Joan Biskupic:               There he got a dollar bill, which was a ton of money back in the early 60s for anyone, let alone a little kid. Then he’s first in his class at his boarding school, and then he does Harvard undergrad in three years, goes right into law school.

Preet Bharara:              Before you get to that, you tell a story which I think is amazing that I did not know before about how John Roberts himself, when I think he was about 13-

Joan Biskupic:               Oh, I love that letter. In fact, I found it in my research. I went to his prep school called La Lumiere in northern Indiana. When I arrived, this letter was under glass in the library. John Roberts had written it on December 22nd, 1968 to the headmaster of this very elite all boys boarding school that had opened just a few years earlier in La Porte, Indiana.

Joan Biskupic:               He writes, “Dear Mr. Moore, the main reason I would like to attend La Lumiere School is to get a better education. I’ve always wanted to stay ahead of the crowd and I feel like the competition at La Lumiere will force me to work as hard as I can.” Then he goes on to how much he’s eager to do a lot of study and hard work. Then he closes with this line that I thought was so thematic for his life. “I won’t be content to get a good job by getting a good education. I want to get the best job by getting the best education.”

Preet Bharara:              13 years old.

Joan Biskupic:               That’s right. And a couple people, Preet, have said to me, “Don’t you think the kid’s mother wrote it?” I’m like no, his mother didn’t.

Preet Bharara:              No. I think even the mother might be abashed at writing such a letter. But what strikes me about his career and some of the other people also that you’ve covered and then get to the court, obviously he was a young kid at the time, but to say I’ve always wanted to stay ahead of the crowd, do you think that’s still the case?

Joan Biskupic:               I do, and that’s why we opened with the difference between the chief justice and the eight associate justices. You were at the scene in September 2005 when he suddenly breaks from the crowd of just being appointed to an associate justice seat, no slouch position for sure, and is then named to be chief justice.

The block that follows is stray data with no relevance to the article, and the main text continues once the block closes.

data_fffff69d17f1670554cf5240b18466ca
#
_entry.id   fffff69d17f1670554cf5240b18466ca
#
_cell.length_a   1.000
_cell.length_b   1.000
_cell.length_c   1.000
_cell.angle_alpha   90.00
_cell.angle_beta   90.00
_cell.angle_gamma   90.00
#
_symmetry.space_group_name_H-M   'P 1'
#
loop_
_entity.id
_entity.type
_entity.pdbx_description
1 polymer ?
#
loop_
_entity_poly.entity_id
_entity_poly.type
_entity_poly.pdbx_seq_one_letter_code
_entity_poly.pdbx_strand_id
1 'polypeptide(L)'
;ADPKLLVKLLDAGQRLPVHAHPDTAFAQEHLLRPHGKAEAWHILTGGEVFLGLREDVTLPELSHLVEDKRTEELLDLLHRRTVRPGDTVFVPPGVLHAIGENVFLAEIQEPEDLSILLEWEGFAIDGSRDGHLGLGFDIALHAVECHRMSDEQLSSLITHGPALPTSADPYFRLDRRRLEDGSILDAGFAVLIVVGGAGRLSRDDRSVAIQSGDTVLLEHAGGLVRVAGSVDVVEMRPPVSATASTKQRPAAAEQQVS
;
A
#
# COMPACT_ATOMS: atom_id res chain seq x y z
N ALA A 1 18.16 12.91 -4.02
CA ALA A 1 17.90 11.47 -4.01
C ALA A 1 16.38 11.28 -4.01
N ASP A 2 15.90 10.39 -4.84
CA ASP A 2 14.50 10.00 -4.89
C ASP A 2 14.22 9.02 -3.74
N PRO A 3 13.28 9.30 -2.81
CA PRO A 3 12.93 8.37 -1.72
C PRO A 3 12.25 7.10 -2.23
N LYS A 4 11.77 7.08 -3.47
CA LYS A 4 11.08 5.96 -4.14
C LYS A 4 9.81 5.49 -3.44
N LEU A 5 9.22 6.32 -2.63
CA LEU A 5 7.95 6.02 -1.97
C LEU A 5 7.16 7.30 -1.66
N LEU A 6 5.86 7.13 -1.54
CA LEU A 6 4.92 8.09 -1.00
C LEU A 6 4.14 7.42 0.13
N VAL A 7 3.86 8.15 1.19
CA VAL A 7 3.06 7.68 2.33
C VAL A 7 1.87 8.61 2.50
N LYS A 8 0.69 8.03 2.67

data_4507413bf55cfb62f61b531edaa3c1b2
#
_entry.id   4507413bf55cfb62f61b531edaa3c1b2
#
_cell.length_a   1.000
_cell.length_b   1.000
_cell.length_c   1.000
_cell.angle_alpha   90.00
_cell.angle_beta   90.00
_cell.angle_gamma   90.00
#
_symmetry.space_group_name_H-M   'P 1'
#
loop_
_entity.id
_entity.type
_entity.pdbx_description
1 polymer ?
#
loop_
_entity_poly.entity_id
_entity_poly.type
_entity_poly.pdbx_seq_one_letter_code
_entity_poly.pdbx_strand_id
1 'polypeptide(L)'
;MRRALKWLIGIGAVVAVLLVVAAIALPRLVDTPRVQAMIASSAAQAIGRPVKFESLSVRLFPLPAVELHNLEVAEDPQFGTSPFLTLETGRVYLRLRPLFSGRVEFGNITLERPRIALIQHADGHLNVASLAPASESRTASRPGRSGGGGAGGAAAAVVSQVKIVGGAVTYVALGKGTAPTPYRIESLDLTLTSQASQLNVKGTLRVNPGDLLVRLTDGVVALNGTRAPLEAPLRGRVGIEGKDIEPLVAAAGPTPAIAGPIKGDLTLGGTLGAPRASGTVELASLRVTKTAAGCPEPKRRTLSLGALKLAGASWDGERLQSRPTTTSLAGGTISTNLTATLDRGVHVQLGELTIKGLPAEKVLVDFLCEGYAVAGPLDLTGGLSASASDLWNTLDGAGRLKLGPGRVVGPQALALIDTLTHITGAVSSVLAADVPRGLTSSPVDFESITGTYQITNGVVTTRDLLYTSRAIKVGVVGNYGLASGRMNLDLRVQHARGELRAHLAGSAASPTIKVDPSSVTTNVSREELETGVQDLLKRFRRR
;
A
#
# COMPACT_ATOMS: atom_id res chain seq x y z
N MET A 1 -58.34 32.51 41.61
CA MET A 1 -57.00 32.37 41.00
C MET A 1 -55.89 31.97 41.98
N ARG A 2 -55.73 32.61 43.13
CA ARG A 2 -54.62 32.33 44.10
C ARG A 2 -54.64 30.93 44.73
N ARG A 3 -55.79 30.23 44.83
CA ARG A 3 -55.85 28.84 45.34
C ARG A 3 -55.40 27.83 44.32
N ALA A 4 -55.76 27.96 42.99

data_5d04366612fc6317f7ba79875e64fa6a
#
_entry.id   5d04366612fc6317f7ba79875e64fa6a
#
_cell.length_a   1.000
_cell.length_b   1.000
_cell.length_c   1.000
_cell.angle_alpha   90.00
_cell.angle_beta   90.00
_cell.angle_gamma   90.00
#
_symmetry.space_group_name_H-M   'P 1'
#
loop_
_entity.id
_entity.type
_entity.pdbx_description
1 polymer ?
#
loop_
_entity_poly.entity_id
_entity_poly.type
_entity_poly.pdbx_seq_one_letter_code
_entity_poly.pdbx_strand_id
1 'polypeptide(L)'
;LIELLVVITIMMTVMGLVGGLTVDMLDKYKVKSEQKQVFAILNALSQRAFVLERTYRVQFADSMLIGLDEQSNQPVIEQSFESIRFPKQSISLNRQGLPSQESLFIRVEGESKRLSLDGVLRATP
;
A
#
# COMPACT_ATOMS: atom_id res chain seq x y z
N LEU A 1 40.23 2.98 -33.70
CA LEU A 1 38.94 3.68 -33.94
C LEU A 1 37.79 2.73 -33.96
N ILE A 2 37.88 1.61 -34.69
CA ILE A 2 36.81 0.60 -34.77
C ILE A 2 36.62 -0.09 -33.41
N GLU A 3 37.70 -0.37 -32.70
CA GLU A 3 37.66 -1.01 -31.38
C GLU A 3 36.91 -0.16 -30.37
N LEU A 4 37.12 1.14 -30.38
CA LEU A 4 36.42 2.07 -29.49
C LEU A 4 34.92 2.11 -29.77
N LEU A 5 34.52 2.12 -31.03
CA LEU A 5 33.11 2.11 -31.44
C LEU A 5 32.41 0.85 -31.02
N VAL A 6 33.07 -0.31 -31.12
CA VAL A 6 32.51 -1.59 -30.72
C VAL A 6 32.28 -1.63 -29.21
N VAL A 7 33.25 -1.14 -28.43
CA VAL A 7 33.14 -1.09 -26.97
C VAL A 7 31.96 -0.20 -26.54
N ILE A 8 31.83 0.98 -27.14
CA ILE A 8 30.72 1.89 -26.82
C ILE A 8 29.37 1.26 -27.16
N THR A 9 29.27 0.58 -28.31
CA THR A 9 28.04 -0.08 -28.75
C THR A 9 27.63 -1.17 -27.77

Joan Biskupic:               You hinted at this, but he was only 50 years old. He was the youngest chief justice in more than two centuries. And there he was, always able to separate himself from the crowd, so to speak, although neither of us could be part of that crowd.

Preet Bharara:              How do you rank him in terms of ambition, compared to the other justices? Or are they all pretty much hardwired for success and incredibly ambitious? And then if I can indulge in a compound question, is that good or bad?

Joan Biskupic:               Everyone you knew in law school was ambitious in various ways, right? These people are naturally ambitious and you don’t get to the Supreme Court really accidentally, although David Suter would sometimes bill himself that way, another Harvard grad and someone who certainly was quite accomplished in many ways in his home state of New Hampshire before he was tapped by George H.W. Bush. But no, they’re all ambitious and I think of ambition as something that’s plenty good in many ways.

Joan Biskupic:               The one thing about John Roberts is he doesn’t want to be seen as ambitious. He tended to resist questions about strategy and being tactical. I think there are some people who feel like it can be nasty business, but face it. Washington and New York are filled with people who plotted out their life and said at age 13 perhaps not that they want to stay ahead of the crowd, but they might have felt that way.

Preet Bharara:              Did he face, based on your research, any setback?